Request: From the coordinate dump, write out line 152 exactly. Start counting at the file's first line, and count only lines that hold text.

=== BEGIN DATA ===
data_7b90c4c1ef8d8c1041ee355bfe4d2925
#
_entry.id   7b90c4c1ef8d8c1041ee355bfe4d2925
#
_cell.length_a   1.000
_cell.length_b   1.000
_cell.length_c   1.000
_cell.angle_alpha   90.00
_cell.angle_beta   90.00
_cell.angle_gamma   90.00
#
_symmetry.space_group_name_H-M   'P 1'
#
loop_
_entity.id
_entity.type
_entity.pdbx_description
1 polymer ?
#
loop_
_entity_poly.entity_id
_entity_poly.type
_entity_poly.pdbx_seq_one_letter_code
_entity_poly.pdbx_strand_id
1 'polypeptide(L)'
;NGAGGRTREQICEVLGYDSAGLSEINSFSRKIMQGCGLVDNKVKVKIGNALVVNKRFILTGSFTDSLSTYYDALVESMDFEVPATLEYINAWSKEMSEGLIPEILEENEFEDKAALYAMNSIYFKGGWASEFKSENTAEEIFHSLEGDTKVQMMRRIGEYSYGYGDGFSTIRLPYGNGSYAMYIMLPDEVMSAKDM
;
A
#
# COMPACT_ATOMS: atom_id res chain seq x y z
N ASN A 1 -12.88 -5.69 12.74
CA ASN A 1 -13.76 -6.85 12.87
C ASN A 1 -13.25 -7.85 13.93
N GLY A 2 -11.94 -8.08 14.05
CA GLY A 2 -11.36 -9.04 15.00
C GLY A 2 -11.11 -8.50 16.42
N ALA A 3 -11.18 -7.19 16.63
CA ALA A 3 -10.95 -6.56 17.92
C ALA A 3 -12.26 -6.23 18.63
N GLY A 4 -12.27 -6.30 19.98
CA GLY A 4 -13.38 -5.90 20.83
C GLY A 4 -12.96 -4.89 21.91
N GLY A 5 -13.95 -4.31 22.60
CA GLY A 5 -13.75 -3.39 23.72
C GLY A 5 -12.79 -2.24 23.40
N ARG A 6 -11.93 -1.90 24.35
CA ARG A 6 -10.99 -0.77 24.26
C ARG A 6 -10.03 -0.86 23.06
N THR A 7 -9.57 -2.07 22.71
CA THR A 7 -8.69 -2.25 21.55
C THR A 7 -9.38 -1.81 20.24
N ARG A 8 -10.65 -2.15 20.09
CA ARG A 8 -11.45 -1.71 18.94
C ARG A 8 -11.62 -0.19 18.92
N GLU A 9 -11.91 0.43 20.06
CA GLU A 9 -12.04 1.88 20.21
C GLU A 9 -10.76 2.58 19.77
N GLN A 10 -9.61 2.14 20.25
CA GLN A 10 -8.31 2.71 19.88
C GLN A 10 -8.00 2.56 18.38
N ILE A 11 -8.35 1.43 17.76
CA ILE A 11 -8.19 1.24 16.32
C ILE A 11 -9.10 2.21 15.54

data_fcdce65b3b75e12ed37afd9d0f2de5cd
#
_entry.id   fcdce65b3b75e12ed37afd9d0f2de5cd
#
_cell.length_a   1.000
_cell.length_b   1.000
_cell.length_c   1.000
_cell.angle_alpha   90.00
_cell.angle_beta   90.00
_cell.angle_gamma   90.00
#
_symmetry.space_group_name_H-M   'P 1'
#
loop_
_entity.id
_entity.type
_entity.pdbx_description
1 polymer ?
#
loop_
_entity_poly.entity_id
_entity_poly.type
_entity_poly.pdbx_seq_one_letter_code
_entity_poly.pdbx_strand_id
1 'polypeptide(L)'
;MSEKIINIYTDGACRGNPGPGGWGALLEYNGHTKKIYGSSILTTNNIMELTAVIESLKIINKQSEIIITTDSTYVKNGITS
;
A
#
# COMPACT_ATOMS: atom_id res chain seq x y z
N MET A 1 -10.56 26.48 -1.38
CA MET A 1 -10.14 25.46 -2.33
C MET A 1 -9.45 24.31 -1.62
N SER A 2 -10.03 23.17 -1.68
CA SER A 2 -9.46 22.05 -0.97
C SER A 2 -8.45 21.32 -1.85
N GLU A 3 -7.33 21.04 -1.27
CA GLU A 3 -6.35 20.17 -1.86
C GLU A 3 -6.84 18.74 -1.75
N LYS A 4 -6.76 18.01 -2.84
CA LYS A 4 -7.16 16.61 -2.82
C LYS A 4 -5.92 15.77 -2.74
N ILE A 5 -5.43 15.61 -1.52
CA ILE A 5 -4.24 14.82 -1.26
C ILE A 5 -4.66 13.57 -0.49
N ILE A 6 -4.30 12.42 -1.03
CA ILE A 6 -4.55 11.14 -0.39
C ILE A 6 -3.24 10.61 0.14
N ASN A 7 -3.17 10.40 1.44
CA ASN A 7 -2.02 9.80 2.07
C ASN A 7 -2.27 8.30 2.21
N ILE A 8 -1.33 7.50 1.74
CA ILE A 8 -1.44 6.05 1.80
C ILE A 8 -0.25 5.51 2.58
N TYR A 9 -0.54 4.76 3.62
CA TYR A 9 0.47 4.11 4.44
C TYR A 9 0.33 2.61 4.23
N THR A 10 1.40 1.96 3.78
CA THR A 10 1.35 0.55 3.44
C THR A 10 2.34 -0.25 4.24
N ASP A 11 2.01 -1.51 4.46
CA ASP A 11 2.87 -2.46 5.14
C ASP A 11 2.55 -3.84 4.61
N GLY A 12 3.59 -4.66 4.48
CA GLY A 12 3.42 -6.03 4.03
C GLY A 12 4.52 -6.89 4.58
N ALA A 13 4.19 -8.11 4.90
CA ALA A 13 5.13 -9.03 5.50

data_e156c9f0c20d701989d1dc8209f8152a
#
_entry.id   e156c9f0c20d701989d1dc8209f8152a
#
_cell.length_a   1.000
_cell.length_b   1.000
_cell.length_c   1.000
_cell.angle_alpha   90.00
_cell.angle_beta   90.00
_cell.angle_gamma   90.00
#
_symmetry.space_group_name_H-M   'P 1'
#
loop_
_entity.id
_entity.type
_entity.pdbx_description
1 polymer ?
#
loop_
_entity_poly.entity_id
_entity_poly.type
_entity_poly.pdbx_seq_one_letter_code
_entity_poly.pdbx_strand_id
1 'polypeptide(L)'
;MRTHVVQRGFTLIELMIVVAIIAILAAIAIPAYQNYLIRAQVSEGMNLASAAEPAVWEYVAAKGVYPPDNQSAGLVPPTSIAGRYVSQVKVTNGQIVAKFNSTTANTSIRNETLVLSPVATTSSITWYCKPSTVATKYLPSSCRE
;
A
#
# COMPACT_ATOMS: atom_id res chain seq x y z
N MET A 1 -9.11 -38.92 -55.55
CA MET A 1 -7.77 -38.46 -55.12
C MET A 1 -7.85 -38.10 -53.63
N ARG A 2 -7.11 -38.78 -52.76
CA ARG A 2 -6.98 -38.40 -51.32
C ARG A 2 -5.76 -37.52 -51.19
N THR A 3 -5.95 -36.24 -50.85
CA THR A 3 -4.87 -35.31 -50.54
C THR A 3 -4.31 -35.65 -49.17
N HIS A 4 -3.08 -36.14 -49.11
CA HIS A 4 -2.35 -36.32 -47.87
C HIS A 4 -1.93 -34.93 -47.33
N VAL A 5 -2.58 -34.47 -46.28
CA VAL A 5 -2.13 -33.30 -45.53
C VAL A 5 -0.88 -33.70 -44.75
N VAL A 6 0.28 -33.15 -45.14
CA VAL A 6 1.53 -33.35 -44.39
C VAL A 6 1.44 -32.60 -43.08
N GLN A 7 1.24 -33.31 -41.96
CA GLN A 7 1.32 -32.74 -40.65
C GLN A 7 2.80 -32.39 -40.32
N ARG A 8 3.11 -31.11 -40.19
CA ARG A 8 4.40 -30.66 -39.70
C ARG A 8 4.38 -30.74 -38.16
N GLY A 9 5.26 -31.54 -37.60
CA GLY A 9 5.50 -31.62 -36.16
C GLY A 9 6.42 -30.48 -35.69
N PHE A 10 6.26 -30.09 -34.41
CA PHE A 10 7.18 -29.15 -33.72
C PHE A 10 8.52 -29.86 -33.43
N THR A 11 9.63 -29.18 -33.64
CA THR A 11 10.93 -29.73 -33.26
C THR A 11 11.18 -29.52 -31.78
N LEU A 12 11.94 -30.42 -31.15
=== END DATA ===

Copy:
_entity_poly.entity_id